Laramie Passes Anti-Discrimination Law 17 Years After Matthew Shepard's Murder

Photo: MLADEN ANTONOV/Getty Images.
It's been 17 years since Matthew Shepard, a gay young man, was tortured and beaten to death in Laramie, Wyoming. This week, the Laramie City Council voted in favor of an ordinance prohibiting discrimination based on sexuality or gender identification in housing, employment, and access to public facilities (including restaurants).

Shepard's tragic legacy has made him an icon in the gay rights movement. After his brutal killing, the city of Laramie became a universal symbol of the need for change, as did the entire state of Wyoming. Yet, despite consistent efforts to pass legislation protecting the LGBTQ community from discriminatory practices on a statewide level, none has passed. Though, in 2014, Wyoming's ban on same-sex marriage was ruled unconstitutional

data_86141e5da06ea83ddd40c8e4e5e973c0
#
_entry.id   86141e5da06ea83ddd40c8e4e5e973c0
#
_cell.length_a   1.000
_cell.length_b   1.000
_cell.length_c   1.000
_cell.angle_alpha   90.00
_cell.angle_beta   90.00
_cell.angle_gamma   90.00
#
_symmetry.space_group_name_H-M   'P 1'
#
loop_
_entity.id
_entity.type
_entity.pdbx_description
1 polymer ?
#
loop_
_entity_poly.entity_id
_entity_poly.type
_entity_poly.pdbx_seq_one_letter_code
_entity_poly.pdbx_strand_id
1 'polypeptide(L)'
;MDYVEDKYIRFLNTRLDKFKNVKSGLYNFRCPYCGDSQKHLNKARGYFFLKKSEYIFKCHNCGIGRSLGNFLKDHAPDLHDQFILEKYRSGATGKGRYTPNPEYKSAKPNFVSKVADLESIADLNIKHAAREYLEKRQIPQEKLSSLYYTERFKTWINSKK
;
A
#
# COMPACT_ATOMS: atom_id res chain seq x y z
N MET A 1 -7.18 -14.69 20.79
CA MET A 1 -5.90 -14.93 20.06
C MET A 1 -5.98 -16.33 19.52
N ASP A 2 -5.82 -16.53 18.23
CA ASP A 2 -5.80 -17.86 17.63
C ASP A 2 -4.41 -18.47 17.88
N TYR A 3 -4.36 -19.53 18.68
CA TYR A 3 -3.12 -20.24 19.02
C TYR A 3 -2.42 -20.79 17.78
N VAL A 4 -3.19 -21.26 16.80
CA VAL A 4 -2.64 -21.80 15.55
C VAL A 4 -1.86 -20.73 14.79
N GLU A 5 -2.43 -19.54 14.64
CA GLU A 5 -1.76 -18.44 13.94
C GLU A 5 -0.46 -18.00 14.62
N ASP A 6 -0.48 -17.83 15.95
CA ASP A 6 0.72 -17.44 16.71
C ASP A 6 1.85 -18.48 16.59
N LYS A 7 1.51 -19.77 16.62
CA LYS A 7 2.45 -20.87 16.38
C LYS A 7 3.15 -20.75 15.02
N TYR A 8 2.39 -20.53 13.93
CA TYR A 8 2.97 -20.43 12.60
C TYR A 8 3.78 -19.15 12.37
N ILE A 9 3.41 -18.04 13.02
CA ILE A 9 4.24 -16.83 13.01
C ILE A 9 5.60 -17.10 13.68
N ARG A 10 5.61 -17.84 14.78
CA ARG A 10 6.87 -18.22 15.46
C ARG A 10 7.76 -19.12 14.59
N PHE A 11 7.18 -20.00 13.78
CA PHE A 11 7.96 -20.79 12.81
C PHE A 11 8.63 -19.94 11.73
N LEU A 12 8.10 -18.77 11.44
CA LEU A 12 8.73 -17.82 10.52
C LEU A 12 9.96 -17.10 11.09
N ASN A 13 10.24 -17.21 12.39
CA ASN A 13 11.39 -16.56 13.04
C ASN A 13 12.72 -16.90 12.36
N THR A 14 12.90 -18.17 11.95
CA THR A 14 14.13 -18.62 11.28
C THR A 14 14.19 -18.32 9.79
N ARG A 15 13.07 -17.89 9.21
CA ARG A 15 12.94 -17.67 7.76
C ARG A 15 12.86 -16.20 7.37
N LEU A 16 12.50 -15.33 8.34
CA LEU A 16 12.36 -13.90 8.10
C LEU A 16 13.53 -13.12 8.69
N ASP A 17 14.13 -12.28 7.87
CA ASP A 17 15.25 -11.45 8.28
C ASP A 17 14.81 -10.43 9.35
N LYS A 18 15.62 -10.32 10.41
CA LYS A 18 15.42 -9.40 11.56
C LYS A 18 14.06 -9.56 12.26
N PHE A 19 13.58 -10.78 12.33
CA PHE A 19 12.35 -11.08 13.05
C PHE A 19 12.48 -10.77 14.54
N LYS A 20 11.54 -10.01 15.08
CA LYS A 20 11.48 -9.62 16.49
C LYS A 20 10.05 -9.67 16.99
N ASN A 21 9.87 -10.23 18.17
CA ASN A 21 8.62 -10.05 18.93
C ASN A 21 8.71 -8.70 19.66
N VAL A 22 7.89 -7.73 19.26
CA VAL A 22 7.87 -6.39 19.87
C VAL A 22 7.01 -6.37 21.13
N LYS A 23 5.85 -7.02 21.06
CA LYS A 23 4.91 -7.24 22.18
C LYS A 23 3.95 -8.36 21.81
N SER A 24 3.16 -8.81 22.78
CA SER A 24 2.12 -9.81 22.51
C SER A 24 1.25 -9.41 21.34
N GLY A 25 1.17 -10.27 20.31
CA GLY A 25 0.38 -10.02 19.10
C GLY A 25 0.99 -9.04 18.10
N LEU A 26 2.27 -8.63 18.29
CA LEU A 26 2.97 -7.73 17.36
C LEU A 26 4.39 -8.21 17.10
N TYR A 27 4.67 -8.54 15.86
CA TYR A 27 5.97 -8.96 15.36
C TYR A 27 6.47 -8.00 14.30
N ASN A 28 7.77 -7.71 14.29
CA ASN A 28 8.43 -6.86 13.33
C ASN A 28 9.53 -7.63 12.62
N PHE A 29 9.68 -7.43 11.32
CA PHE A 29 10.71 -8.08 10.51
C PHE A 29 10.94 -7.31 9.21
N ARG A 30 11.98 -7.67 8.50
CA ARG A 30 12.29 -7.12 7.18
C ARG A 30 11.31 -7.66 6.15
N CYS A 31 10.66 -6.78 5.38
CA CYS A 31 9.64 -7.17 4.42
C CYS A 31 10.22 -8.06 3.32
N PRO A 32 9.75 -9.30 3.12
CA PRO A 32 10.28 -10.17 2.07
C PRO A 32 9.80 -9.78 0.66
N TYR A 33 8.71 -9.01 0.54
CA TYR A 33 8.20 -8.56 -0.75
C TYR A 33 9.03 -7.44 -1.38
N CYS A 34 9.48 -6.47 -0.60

"I'm thrilled that Laramie's doing it," said Judy Shepard, Matthew's mother who helped create a foundation in his name, focusing on equality issues. "At the same time, [I'm] sort of saddened that the state of Wyoming can't see fit to do that as well."

Passing the ordinance in Laramie is seen as a major step in the right direction. Said Jeran Artery, head of Wyoming Equality: "I would really encourage other communities across the state to follow Laramie's lead."
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